Radial optic neurotomy plus triamcinolone considered for central retinal vein occlusion

January 1, 2006

Columbus, OH—Performing radial optic neurotomy with adjunctive intraocular triamcinolone seems to be a feasible procedure for treating patients with central retinal vein occlusion (CRVO). The clinical resolution of the CRVO and the improved vision were similar when compared with the outcomes in patients who underwent radial optic neurotomy alone, according to E. Mitchel Opremcak, MD.

Columbus, OH-Performing radial optic neurotomy with adjunctive intraocular triamcinolone seems to be a feasible procedure for treating patients with central retinal vein occlusion (CRVO). The clinical resolution of the CRVO and the improved vision were similar when compared with the outcomes in patients who underwent radial optic neurotomy alone, according to E. Mitchel Opremcak, MD.

Dr. Opremcak, associate clinical professor, department of ophthalmology, Ohio State University, Columbus, and colleagues had previously reported their experience with 117 consecutive patients with severe CRVO who underwent radial optic neurotomy alone. The investigators found that the anatomic and visual outcomes compared favorably with the natural course of the disease 19 months after the surgery.

"However, we found that the macular function often was limited by persistent cystoid macular edema (CME) or the development of macular pigmentation," Dr. Opremcak said at the American Society of Retina Specialists meeting in Montréal. "Optical coherence tomography has taught us that there is substantial submacular fluid that often leads to macular pigmentation with the resolution of the central retinal macular edema and fluid. When we conducted subgroup analysis, we found that CME and macular pigmentation were correlated with worse visual acuity."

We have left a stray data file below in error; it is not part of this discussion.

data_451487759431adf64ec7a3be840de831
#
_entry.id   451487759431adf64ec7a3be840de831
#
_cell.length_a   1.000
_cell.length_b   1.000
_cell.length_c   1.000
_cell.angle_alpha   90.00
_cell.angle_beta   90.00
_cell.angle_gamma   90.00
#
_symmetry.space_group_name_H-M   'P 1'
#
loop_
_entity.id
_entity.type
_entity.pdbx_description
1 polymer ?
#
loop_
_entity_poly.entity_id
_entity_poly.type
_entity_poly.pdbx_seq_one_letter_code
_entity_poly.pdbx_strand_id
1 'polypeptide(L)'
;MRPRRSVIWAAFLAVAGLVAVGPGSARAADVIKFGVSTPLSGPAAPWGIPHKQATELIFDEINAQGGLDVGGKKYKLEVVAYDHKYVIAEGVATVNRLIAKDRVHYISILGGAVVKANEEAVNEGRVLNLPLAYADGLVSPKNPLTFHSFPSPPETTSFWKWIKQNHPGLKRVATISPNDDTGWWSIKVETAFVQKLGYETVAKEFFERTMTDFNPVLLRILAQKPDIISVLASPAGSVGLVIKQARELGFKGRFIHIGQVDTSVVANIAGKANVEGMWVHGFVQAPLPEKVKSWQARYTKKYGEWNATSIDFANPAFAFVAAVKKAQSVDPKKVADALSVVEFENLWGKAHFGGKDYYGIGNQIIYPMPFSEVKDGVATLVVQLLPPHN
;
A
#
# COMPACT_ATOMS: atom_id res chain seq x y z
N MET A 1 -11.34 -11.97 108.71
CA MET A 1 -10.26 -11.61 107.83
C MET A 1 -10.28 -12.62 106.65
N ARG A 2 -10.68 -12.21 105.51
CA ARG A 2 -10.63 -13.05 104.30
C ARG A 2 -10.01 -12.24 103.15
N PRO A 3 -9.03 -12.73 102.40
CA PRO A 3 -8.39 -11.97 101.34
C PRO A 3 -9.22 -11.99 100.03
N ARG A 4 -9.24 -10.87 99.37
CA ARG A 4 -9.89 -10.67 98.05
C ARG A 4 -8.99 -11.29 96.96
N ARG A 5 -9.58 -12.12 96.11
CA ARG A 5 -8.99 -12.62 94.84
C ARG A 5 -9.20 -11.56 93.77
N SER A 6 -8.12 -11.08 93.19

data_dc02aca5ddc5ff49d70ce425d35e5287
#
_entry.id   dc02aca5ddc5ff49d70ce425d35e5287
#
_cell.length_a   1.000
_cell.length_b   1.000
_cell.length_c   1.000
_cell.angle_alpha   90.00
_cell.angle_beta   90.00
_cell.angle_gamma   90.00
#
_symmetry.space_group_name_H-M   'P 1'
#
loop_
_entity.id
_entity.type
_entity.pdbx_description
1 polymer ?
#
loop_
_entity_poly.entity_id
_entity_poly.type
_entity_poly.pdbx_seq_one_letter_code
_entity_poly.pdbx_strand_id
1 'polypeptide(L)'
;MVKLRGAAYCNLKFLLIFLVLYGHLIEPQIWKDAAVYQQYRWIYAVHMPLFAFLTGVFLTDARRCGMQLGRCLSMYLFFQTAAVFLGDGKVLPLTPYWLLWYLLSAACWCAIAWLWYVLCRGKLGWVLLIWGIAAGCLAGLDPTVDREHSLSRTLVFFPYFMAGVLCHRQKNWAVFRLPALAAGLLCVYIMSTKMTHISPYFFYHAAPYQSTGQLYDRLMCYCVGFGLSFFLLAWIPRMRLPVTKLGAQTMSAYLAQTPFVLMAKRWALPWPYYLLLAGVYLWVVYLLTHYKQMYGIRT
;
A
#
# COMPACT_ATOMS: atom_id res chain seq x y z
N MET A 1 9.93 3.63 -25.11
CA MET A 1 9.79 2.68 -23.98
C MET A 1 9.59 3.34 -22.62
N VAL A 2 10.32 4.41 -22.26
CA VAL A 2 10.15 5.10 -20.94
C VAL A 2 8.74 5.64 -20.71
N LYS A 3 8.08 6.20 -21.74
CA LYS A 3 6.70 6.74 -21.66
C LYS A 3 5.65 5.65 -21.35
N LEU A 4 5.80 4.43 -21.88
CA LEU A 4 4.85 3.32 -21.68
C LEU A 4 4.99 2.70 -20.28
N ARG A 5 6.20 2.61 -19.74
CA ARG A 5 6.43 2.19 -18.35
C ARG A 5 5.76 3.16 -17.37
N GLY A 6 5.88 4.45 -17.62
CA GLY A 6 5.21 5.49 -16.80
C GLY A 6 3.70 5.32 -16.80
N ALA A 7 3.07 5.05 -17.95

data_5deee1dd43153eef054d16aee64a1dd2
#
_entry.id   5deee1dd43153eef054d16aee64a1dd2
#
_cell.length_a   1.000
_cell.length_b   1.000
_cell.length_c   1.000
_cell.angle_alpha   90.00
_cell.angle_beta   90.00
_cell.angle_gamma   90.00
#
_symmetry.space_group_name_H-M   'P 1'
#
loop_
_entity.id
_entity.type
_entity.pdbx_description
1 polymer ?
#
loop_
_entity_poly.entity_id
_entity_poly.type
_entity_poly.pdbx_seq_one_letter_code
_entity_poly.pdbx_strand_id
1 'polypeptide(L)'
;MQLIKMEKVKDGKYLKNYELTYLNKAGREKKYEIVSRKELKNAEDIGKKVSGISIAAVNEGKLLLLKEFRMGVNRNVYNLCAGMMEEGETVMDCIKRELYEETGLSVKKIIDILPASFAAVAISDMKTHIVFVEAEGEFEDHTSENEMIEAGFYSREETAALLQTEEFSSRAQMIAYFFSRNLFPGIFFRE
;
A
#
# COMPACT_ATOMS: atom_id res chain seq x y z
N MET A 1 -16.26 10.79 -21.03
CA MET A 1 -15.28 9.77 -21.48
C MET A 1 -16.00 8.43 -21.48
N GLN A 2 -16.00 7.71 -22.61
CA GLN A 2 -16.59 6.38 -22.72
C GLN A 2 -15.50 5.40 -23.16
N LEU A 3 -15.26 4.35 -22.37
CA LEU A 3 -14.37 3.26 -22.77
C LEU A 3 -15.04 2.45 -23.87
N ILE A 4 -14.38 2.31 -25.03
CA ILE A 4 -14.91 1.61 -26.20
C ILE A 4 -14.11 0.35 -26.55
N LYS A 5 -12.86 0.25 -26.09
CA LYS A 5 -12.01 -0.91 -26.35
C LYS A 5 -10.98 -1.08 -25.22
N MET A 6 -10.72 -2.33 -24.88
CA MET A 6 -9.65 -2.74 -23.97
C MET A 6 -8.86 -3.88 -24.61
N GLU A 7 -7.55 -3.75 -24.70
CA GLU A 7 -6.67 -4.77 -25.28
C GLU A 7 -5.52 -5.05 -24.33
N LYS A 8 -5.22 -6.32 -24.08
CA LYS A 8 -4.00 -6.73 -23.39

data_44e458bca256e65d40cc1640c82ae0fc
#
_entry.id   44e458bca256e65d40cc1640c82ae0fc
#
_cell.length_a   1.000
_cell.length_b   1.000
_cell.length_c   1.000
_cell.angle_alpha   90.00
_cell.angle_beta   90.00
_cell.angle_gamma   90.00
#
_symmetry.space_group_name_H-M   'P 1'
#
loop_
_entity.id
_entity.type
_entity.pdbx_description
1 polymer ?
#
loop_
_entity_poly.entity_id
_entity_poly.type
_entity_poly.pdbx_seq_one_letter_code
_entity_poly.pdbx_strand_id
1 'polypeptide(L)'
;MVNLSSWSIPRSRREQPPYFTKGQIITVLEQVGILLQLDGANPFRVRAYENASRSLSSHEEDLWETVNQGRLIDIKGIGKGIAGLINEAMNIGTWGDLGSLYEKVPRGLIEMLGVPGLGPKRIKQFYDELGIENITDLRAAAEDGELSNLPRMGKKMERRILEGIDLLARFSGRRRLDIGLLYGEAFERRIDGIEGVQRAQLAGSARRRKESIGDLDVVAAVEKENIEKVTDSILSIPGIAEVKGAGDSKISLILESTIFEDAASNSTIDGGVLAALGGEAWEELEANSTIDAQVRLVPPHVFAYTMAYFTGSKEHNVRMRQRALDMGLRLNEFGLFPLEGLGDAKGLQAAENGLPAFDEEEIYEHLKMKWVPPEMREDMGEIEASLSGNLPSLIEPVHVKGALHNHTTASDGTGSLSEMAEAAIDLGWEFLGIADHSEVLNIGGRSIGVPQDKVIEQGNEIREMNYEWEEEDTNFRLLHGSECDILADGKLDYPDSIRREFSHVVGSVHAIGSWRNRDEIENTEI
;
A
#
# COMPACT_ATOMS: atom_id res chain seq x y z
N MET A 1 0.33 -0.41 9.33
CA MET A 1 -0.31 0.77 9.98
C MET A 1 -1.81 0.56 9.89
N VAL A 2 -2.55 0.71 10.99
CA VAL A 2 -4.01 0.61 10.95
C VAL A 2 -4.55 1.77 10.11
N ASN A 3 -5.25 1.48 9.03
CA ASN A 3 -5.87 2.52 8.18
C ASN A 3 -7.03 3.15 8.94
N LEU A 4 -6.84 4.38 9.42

All 63 patients who underwent the combined procedure were similar to those who had undergone radial optic neurotomy alone. The patients in both groups were all older than 40 (average age, 65 years). All were followed for 9 to 11 months after the procedure, and only 5% were lost to follow-up. One difference between the studies was that in the first study more of the CRVO was perfused and in the second study more was indeterminate.

Differences in two studies

The rates of intraoperative hemorrhage also differed between the studies, with a rate of 18% in the first study and 8% in the second study; this difference, according to Dr. Opremcak, may have been the result of a surgeon learning curve and the CRVO blade. There was one case of endophthalmitis in the combination procedure group. The increases in IOP also differed, in that in the group that underwent radial optic neurotomy alone, 1% of patients had an IOP increase, while 25% of patients that underwent the combination procedure had an increase in IOP.

"In the patients who underwent the combination procedure, we found that about 95% had anatomic resolution of the CRVO," he reported. "In addition, 17% of patients in both studies still had persistent CME at the end of the study. Macular pigmentation was seen in 22% of patients in the first study and 28% in the second study. About 7% of patients developed anterior segment neovascularization after the combination procedure."

All patients had 20/200 or worse vision before surgery. Postoperatively, 28% in the first study and 34% in the second study had vision that exceeded 20/200; 18% in the first study and 15% in the second study achieved 20/80 vision.

"Most of the patients (94% in the first study and 98% in the second study) had vision that was equal to or better than the preoperative level; 71% in the first study and 68% in the second study gained one line of vision; 41% in the first and 39% in the second study gained three or more lines of vision; and 24% in the first and 20% in the second study gained four or more lines of vision," Dr. Opremcak reported.

"Surgical decompression of CRVO is technically feasible and safe in our hands. Both radial optic neurotomy and radial optic neurotomy with intraocular triamcinolone compared favorably with the natural history studies. The combined procedure paralleled the results of radial optic neurotomy alone, but there was a higher incidence of increases in IOP and a case of endophthalmitis with the combined procedure," he said.

He also noted that over the past year, the surgeries have been performed with a 50% air bubble and the requirement that patients maintain a face-down position for 1 day postoperatively. This is done, he explained, to displace pneumatically the submacular lipo-proteinaceous fluid that causes the macular pigmentation.

In addition, he suggested consideration of using intraocular 100% oxygen bubble rescues for certain diseases such as anterior ischemic optic neuropathy and recalcitrant and recurrent anaerobic endophthalmitis.